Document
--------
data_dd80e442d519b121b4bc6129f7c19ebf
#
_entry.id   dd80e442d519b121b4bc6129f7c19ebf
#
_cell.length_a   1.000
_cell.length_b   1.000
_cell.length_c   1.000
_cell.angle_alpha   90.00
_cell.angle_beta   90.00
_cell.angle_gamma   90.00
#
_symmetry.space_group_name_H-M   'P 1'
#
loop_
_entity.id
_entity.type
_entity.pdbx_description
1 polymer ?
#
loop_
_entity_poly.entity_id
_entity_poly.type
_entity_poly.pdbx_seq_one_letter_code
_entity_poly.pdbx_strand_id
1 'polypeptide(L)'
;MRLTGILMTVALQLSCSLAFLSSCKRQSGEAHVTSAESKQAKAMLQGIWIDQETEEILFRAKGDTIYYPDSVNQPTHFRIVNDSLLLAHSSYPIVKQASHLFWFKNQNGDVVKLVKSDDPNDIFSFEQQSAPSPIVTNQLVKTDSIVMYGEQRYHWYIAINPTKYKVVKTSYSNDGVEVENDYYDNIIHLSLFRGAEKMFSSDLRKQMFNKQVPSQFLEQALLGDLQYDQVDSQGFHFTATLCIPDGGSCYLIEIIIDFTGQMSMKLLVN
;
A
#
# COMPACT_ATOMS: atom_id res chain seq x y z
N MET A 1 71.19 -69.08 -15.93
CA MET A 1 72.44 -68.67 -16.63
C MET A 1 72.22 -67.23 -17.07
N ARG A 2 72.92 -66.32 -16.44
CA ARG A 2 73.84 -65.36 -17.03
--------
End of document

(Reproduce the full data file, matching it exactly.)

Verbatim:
data_dd80e442d519b121b4bc6129f7c19ebf
#
_entry.id   dd80e442d519b121b4bc6129f7c19ebf
#
_cell.length_a   1.000
_cell.length_b   1.000
_cell.length_c   1.000
_cell.angle_alpha   90.00
_cell.angle_beta   90.00
_cell.angle_gamma   90.00
#
_symmetry.space_group_name_H-M   'P 1'
#
loop_
_entity.id
_entity.type
_entity.pdbx_description
1 polymer ?
#
loop_
_entity_poly.entity_id
_entity_poly.type
_entity_poly.pdbx_seq_one_letter_code
_entity_poly.pdbx_strand_id
1 'polypeptide(L)'
;MRLTGILMTVALQLSCSLAFLSSCKRQSGEAHVTSAESKQAKAMLQGIWIDQETEEILFRAKGDTIYYPDSVNQPTHFRIVNDSLLLAHSSYPIVKQASHLFWFKNQNGDVVKLVKSDDPNDIFSFEQQSAPSPIVTNQLVKTDSIVMYGEQRYHWYIAINPTKYKVVKTSYSNDGVEVENDYYDNIIHLSLFRGAEKMFSSDLRKQMFNKQVPSQFLEQALLGDLQYDQVDSQGFHFTATLCIPDGGSCYLIEIIIDFTGQMSMKLLVN
;
A
#
# COMPACT_ATOMS: atom_id res chain seq x y z
N MET A 1 71.19 -69.08 -15.93
CA MET A 1 72.44 -68.67 -16.63
C MET A 1 72.22 -67.23 -17.07
N ARG A 2 72.92 -66.32 -16.44
CA ARG A 2 73.84 -65.36 -17.03